Null Form associations:

NULL-to-nil mismatches are yet more painful when dealing with associations, like document.project.account.name. We need to do nil checks everywhere, or use try everywhere, or delegate … allow_nil: true hacks. How much nicer would it be if there was a Null Form association? Imagine the following:

document.project_id => nil
document.project => <#Project id=nil>
document.project.persisted? => false
document.project.null? => true
document.project.account_id => nil
document.project.account.null? => true
document.project.account.name? => ‘’ # (or nil if not also using Null Form primitives)

``

Similar to the Null Primitive concept, the idea is to avoid extraneous nil checks. If the context and data type is known beforehand (and it is in the case of ActiveRecord due to schema introspection, the same logic that allows Active Record to know whether an attribute should be casted to string or integer, for example), having Null Form logic would bring a lot of the benefit of types languages into Rails, while reducing (rather than increasing) the maintenance burden and logical complexity of code. In the case of associations, this information could be inferred from has_many / has_one / belongs_to definitions, and/or introspected from used foreign keys (added in Rails 4.2).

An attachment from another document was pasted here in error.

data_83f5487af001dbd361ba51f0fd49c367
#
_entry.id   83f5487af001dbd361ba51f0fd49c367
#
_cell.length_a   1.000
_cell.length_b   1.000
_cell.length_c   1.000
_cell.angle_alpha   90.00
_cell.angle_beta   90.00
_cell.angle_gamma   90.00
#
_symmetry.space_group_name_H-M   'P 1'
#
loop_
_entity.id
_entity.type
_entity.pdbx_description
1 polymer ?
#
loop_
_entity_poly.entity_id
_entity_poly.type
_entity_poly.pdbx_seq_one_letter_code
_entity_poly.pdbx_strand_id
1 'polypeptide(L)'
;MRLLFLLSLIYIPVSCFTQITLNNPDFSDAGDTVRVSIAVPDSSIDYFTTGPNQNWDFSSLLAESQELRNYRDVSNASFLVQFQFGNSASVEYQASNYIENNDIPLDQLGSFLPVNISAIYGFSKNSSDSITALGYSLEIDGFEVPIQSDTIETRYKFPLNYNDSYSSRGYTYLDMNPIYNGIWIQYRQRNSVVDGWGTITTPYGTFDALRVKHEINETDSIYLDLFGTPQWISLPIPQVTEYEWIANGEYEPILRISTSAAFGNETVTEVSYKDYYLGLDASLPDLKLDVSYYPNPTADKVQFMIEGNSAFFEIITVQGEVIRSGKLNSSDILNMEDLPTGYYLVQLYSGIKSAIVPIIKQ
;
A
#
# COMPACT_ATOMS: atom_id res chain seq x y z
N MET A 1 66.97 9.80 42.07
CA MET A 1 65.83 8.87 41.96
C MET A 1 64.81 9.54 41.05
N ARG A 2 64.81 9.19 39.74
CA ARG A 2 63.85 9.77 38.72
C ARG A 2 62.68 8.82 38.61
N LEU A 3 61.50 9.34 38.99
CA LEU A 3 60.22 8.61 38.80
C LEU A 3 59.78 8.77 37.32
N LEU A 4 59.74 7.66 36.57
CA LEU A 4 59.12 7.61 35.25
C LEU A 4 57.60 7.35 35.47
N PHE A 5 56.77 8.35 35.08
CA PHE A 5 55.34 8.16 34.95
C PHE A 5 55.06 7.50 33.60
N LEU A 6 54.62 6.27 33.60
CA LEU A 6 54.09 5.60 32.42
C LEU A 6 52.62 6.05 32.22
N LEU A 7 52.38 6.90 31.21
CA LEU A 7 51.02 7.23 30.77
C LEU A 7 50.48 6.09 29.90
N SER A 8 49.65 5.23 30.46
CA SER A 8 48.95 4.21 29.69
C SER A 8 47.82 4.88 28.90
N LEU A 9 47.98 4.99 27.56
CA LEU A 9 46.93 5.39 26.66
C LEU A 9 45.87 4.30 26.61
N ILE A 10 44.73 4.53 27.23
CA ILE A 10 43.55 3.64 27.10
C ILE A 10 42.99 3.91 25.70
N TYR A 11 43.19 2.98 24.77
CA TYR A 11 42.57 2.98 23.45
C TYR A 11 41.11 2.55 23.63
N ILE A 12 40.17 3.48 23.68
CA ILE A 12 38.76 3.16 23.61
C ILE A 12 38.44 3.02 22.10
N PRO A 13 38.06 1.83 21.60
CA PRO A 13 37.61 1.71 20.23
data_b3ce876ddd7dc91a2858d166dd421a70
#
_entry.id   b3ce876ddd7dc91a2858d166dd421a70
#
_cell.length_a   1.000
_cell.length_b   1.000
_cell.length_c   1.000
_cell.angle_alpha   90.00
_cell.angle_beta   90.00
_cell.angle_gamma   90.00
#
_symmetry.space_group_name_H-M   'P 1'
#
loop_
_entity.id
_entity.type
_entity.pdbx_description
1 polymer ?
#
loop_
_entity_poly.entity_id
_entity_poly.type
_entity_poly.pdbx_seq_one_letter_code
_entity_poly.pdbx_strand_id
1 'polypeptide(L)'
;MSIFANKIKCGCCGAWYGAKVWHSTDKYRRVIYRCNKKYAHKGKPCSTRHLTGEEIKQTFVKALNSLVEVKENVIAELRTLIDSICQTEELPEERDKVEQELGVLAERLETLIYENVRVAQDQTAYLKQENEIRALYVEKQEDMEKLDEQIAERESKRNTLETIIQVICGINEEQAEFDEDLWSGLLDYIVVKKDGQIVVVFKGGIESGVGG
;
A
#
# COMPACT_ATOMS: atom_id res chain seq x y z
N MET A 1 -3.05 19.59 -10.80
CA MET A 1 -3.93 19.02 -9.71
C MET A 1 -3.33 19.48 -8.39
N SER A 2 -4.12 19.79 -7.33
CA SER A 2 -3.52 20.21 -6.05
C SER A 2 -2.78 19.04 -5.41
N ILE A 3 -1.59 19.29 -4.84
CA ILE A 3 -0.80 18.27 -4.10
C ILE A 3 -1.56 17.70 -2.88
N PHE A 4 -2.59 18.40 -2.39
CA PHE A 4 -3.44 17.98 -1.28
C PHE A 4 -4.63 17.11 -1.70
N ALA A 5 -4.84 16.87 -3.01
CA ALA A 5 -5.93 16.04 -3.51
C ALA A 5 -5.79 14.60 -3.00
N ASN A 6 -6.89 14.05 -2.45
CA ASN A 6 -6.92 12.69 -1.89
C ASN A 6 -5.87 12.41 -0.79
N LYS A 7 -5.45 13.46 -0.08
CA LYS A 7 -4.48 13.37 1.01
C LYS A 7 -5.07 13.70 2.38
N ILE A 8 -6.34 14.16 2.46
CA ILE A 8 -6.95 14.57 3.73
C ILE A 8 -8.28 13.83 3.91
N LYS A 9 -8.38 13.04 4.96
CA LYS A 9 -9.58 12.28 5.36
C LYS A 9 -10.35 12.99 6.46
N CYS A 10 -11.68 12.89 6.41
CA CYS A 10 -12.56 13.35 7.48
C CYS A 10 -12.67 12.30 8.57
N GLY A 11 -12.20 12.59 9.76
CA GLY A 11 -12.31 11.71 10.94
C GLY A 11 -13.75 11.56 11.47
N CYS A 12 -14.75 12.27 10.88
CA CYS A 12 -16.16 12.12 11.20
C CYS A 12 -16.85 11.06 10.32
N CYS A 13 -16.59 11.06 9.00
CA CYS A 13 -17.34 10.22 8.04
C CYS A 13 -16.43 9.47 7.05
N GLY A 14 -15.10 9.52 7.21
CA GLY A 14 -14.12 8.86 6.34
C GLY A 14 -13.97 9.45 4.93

In fact, existing code (notably accepts_nested_attributes) already expects you to manually build a new child instance if it is nil and you want an inline child object form, making you write code like @user.build_profile if @user.profile.nil? .

Discussion:

Both nil primitives and nil associations can be dealt with manually, via either explicit nil checks at point of invocation, or by using the above suggestions (such as database null: false, default: ‘’ for blank string, controller @user.build_profile if @user.profile.nil? for blank associations, etc.) But all of these approach feel tedious and brittle, and (more importantly) add unnecessary complexity to understanding and reasoning about code.